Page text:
I needed a bit of redemption after last week’s pitiful showing. As a result, I spent a good bit more time in the morning and wandered back to some areas on Broad Street that I’d been neglecting. A random high school tour group was coming through our building. I got the chance to divert them into the maker space area. It probably ruined their entire schedule but they had a blast. This is one young lady using Jamie Mahoney’s letter press (which was a huge hit). This was a bit of a joke based on an image David found but when you run across a welcome mat in an alley . . . The video game learning area with Enoch Hale was a popular space. I just liked the color and geometry of this one. I thought they were taking a selfie. She saw me taking the picture and it led to an interesting conversation with both of them. Turns out they were showing pictures of their pets. I would have two more stranger portraits but it’s a company policy that they aren’t allowed to be photographed while wearing those shirts.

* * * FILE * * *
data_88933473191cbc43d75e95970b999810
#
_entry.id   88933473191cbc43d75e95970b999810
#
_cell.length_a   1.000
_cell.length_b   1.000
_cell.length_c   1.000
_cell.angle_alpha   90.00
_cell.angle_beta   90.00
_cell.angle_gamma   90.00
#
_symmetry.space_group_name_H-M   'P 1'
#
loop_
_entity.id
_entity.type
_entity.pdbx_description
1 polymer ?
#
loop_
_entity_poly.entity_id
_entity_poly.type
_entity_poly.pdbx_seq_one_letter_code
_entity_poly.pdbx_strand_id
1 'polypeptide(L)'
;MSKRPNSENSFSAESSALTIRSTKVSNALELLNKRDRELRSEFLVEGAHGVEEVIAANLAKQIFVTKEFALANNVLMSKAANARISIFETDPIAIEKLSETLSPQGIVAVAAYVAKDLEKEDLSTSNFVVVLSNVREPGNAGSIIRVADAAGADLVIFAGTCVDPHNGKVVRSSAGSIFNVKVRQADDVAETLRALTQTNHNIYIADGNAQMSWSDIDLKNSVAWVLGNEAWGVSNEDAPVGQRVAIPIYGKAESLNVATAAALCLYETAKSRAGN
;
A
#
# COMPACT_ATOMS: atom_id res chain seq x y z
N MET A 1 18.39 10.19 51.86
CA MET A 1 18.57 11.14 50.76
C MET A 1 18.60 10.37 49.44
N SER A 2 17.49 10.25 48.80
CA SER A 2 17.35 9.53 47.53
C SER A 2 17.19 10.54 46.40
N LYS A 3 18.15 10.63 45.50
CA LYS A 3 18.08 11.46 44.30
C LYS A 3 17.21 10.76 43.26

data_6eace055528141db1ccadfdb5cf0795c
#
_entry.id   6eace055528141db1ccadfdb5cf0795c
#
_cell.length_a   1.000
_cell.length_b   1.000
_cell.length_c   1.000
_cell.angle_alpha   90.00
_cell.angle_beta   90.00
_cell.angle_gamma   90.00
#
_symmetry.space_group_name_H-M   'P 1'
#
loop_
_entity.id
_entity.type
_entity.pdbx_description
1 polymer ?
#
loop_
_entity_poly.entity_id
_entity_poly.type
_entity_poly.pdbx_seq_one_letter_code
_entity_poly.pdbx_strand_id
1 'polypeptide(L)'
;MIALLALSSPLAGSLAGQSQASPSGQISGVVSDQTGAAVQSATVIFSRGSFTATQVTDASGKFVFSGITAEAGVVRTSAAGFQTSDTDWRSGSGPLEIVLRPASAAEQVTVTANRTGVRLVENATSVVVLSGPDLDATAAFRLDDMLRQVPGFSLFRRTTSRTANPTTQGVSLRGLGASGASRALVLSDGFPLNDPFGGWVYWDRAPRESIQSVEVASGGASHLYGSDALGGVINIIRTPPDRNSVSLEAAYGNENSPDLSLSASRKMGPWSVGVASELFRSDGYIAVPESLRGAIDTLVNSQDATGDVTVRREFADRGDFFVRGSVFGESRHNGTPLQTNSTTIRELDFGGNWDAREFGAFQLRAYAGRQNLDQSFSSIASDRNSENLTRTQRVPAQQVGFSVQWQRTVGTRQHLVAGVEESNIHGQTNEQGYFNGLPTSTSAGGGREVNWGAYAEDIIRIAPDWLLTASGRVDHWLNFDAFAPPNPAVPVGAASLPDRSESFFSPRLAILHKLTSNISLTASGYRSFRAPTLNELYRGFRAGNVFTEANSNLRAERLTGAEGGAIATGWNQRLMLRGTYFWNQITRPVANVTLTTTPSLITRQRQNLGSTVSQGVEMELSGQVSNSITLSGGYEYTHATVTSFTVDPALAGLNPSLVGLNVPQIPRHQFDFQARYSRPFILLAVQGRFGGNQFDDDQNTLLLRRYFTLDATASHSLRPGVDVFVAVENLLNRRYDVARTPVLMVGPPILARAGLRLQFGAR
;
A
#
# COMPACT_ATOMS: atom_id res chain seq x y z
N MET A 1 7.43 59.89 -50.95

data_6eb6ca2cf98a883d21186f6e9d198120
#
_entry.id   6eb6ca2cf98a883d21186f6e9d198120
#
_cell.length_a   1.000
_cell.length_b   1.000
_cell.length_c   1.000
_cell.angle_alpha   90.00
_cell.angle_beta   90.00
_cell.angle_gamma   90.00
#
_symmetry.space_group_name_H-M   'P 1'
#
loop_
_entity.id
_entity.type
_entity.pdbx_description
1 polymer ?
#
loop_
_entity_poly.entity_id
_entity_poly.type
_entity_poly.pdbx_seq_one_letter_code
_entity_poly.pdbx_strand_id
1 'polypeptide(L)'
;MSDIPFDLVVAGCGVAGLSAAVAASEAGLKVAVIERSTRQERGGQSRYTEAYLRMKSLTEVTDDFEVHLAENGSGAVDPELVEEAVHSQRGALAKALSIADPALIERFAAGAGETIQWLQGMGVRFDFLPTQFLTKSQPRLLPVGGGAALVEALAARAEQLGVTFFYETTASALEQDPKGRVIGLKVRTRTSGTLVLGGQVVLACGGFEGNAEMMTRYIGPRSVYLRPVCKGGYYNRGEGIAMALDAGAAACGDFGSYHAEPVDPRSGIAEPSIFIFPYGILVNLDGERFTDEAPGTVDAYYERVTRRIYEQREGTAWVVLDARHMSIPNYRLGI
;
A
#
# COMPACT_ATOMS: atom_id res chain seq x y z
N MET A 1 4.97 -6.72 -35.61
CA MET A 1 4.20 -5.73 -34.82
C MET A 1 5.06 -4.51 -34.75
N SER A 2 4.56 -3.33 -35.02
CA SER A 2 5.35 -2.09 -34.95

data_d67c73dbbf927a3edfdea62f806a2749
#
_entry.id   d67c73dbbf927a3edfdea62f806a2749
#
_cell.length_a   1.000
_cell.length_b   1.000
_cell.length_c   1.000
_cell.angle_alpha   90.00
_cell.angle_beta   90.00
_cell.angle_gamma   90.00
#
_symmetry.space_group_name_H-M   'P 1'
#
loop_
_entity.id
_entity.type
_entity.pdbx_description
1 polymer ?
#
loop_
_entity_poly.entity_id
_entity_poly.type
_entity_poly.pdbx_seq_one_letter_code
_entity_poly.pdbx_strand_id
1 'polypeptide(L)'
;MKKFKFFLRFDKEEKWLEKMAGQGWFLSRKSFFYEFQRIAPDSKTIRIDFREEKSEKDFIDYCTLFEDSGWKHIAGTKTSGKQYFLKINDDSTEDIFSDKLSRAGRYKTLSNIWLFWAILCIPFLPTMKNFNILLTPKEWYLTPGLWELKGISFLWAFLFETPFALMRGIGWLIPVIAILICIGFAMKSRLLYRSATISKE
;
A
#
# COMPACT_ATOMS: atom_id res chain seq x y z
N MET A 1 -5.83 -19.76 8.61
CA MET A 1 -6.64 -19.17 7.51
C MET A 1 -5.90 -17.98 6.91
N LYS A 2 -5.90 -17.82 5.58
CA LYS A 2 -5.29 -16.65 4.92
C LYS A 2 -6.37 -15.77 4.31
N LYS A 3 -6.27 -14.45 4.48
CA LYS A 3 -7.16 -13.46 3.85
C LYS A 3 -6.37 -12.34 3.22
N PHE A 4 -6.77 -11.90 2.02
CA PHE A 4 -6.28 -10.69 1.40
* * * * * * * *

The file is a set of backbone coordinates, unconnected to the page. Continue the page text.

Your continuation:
cc licensed ( ) flickr photo shared by National Library of Ireland… I saw this photo on the National Library of Ireland’s Commons stream. I loved it for a variety of reasons and eventually decided I’d like to have a real copy for my office. Unfortunately, the largest version on Flickr was 1768 x 1937. I wrote in the Flickr comments asking about a larger version but there was no response after a few days so I followed up with the contact information from their website. That led to some correspondence and I took a gamble buying a digital copy for 7 Euros (about $10). Pixel dimensions were unknown but it was TIFF and 600dpi. At worst, I made a donation to the National Library of Ireland. I’ve been playing around with that TIFF file and seeing what I could do with Image Trace in Adobe Illustrator. It’s pretty impressive what it can do. I’ve jacked up the size considerably and will be curious to see what it looks like printed in large format. cc licensed ( BY SA ) flickr photo shared by Tom Woodward You can see some of the difference that comes from upping the number of angles in the trace below. All things considered the whole scenario is amazing. I can randomly come across photographs from […]